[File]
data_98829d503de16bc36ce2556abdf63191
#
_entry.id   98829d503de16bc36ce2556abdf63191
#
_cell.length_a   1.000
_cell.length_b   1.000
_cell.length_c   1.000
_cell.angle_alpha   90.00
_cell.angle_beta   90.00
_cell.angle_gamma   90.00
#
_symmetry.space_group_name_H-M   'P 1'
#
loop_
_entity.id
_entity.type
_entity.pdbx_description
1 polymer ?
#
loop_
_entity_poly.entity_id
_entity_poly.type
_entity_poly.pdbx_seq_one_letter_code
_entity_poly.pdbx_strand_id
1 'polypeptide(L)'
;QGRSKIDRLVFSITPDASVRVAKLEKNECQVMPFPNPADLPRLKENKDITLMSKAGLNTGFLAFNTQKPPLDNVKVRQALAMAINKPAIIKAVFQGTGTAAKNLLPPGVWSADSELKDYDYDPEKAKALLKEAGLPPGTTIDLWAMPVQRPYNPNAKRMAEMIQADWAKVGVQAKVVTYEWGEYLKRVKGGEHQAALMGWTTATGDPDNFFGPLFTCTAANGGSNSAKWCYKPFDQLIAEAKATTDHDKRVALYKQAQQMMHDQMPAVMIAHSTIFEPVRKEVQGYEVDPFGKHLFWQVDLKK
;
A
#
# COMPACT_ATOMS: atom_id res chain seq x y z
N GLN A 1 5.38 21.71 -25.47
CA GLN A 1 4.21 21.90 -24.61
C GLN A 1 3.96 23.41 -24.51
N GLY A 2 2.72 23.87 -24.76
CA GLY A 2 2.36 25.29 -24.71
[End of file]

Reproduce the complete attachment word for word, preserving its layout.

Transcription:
data_98829d503de16bc36ce2556abdf63191
#
_entry.id   98829d503de16bc36ce2556abdf63191
#
_cell.length_a   1.000
_cell.length_b   1.000
_cell.length_c   1.000
_cell.angle_alpha   90.00
_cell.angle_beta   90.00
_cell.angle_gamma   90.00
#
_symmetry.space_group_name_H-M   'P 1'
#
loop_
_entity.id
_entity.type
_entity.pdbx_description
1 polymer ?
#
loop_
_entity_poly.entity_id
_entity_poly.type
_entity_poly.pdbx_seq_one_letter_code
_entity_poly.pdbx_strand_id
1 'polypeptide(L)'
;QGRSKIDRLVFSITPDASVRVAKLEKNECQVMPFPNPADLPRLKENKDITLMSKAGLNTGFLAFNTQKPPLDNVKVRQALAMAINKPAIIKAVFQGTGTAAKNLLPPGVWSADSELKDYDYDPEKAKALLKEAGLPPGTTIDLWAMPVQRPYNPNAKRMAEMIQADWAKVGVQAKVVTYEWGEYLKRVKGGEHQAALMGWTTATGDPDNFFGPLFTCTAANGGSNSAKWCYKPFDQLIAEAKATTDHDKRVALYKQAQQMMHDQMPAVMIAHSTIFEPVRKEVQGYEVDPFGKHLFWQVDLKK
;
A
#
# COMPACT_ATOMS: atom_id res chain seq x y z
N GLN A 1 5.38 21.71 -25.47
CA GLN A 1 4.21 21.90 -24.61
C GLN A 1 3.96 23.41 -24.51
N GLY A 2 2.72 23.87 -24.76
CA GLY A 2 2.36 25.29 -24.71